How to Find a Co-Author
Collaborating on a writing project with a co-author can minimize the workload required, offer additional resources and expertise needed for the project, improve the project with extra critique and editing, and strengthen ideas with the added creative energy. To find a co-author, you must be aware of what you want an additional author to bring to the project, what skills they must require, and how to effectively advertise to attract the right person to your project.
Determine the reason you are seeking out a co-author. You will save time searching for a co-author if you can advertise specifically what you want them to contribute to the project. A good co-author is one who complements your writing style and brings additional knowledge to the writing topics, and by creating guidelines of what you want in a co-author, you'll quickly eliminate the writers that are insufficient to work on the material.
Inquire with close friends and relatives. The best co-author is someone familiar and trustworthy. If someone in your inner social circle is a writer or an expert with inside information on a topic you wish to explore in your writing project, proposition them about working with you. Though creating a business relationship with a personal relation can strain a friendship, outlining work detail and responsibilities beforehand reduces the possibility of conflict.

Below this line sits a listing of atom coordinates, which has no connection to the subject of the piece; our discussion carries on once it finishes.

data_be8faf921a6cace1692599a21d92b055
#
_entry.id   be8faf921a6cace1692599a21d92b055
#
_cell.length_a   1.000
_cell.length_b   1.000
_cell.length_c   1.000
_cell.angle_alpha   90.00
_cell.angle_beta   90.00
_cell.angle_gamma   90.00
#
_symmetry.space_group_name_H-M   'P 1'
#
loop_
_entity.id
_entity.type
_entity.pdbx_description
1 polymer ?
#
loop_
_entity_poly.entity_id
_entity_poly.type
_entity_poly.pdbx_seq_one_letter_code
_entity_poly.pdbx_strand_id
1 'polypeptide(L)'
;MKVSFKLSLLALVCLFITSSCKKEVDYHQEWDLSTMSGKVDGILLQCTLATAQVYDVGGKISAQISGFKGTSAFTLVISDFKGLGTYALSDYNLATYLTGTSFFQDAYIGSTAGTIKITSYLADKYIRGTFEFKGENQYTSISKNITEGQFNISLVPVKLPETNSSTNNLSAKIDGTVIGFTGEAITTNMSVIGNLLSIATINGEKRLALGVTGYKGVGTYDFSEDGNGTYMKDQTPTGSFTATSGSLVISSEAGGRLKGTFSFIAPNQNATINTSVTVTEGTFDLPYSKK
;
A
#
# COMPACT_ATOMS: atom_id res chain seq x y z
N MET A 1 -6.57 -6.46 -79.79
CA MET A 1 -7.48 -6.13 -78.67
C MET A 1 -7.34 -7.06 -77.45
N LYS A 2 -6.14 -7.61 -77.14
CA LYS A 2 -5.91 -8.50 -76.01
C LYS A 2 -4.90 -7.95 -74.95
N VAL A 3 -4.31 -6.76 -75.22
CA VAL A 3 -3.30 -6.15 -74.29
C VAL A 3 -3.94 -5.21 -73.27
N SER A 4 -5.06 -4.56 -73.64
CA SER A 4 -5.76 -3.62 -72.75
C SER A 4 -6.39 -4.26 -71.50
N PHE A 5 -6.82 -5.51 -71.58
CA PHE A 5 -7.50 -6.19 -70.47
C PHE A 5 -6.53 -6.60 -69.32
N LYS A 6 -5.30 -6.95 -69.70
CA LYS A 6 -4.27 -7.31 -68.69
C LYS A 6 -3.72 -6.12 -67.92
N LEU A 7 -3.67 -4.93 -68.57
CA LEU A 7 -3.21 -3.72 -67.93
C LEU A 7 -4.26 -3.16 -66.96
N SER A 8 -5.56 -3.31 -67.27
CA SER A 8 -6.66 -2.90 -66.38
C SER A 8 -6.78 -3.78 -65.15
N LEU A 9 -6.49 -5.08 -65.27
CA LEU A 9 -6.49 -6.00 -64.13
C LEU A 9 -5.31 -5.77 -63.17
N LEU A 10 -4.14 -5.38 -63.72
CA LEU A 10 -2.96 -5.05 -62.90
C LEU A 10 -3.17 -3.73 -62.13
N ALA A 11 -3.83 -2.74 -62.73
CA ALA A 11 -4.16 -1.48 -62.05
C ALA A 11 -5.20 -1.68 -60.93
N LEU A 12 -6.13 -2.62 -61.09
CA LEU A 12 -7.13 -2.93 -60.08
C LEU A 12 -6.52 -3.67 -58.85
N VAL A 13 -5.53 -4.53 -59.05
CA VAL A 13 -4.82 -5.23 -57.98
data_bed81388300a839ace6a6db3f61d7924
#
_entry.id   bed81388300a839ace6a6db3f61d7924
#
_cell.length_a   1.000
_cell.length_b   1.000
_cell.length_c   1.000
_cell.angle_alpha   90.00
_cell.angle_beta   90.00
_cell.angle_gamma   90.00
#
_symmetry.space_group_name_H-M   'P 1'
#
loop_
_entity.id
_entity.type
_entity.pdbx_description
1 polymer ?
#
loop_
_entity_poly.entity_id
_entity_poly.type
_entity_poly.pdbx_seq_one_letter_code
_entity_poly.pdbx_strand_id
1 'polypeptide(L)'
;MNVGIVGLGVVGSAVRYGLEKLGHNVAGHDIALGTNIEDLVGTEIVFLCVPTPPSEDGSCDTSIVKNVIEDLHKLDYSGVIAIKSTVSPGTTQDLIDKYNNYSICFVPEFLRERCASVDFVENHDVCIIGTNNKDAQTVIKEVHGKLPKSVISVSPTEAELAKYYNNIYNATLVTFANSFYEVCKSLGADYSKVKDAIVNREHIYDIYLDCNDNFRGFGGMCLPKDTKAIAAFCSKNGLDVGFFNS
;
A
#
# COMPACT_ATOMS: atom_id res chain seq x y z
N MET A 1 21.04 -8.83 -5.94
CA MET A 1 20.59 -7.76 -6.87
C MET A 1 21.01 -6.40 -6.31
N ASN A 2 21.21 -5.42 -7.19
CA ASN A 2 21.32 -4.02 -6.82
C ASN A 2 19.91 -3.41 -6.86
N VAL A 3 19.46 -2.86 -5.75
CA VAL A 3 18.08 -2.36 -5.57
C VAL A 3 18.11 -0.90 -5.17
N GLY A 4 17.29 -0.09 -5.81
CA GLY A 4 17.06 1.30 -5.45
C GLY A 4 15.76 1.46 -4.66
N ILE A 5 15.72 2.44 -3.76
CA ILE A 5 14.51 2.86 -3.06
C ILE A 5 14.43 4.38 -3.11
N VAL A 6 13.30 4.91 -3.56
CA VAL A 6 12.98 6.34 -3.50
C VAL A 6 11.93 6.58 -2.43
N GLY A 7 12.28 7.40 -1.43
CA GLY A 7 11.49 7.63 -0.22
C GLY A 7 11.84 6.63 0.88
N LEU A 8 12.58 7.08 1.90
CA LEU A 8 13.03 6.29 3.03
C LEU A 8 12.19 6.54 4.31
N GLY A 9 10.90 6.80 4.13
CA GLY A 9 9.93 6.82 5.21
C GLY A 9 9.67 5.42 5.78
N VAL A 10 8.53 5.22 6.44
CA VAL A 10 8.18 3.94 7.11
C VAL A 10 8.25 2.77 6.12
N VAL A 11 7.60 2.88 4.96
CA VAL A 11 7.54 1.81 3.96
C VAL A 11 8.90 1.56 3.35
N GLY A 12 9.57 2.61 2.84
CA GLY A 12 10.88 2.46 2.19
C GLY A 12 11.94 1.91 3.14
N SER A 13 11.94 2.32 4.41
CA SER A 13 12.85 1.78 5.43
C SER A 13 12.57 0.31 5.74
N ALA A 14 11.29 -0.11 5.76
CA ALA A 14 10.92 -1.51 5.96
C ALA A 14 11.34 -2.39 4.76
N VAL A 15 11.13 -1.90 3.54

Search through writing groups, writing courses, and social networks. Join local writing groups and attend on a regular basis to establish a rapport with local writers. Attend writing courses at local universities or contact professors for writing contacts. Use social networks like Facebook, Myspace, Twitter, or deviantART to advertise that you are seeking a co-author. Websites like StoryMash allow writers to collaborate on fiction projects, self-publish on the StoryMash site, and earn a portion of advertisement revenue.
Advertise in libraries and universities and post ads in online forums. Print out a few flyers, with brief synopsis of the writing project and the kind of co-author you are seeking. Include your first name, as well as phone number or email address, then post the flyer in local libraries or universities. You can also create ads to post online in various writing communities, like Absolute Write or Writer's Digest. If you're writing in a specific niche, like horror fiction or journalistic non-fiction, finding the appropriate online forums for those areas can narrow your search and yield more appropriate writers for your project.
April Lee started writing professionally in 2009. She is the marketing writer for an independently owned cheese business. She attended the University of North Texas and majored in English.